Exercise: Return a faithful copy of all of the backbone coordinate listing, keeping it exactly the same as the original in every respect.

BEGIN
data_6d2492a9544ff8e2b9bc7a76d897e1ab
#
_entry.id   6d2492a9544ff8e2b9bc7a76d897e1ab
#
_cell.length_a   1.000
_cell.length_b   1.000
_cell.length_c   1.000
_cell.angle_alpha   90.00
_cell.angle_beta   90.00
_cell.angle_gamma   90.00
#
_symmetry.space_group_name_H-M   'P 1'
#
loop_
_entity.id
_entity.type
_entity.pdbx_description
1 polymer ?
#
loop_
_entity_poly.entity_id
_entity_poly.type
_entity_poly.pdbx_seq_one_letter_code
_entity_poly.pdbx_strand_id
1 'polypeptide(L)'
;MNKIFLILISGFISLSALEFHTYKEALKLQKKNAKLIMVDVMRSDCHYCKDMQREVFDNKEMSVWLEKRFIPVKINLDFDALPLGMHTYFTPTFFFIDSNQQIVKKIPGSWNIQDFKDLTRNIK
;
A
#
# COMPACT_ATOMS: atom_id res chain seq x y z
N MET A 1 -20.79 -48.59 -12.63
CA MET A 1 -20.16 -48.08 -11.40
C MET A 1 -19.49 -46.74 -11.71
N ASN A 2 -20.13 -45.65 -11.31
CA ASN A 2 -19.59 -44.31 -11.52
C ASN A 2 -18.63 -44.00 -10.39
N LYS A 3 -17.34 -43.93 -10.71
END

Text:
data_6d2492a9544ff8e2b9bc7a76d897e1ab
#
_entry.id   6d2492a9544ff8e2b9bc7a76d897e1ab
#
_cell.length_a   1.000
_cell.length_b   1.000
_cell.length_c   1.000
_cell.angle_alpha   90.00
_cell.angle_beta   90.00
_cell.angle_gamma   90.00
#
_symmetry.space_group_name_H-M   'P 1'
#
loop_
_entity.id
_entity.type
_entity.pdbx_description
1 polymer ?
#
loop_
_entity_poly.entity_id
_entity_poly.type
_entity_poly.pdbx_seq_one_letter_code
_entity_poly.pdbx_strand_id
1 'polypeptide(L)'
;MNKIFLILISGFISLSALEFHTYKEALKLQKKNAKLIMVDVMRSDCHYCKDMQREVFDNKEMSVWLEKRFIPVKINLDFDALPLGMHTYFTPTFFFIDSNQQIVKKIPGSWNIQDFKDLTRNIK
;
A
#
# COMPACT_ATOMS: atom_id res chain seq x y z
N MET A 1 -20.79 -48.59 -12.63
CA MET A 1 -20.16 -48.08 -11.40
C MET A 1 -19.49 -46.74 -11.71
N ASN A 2 -20.13 -45.65 -11.31
CA ASN A 2 -19.59 -44.31 -11.52
C ASN A 2 -18.63 -44.00 -10.39
N LYS A 3 -17.34 -43.93 -10.71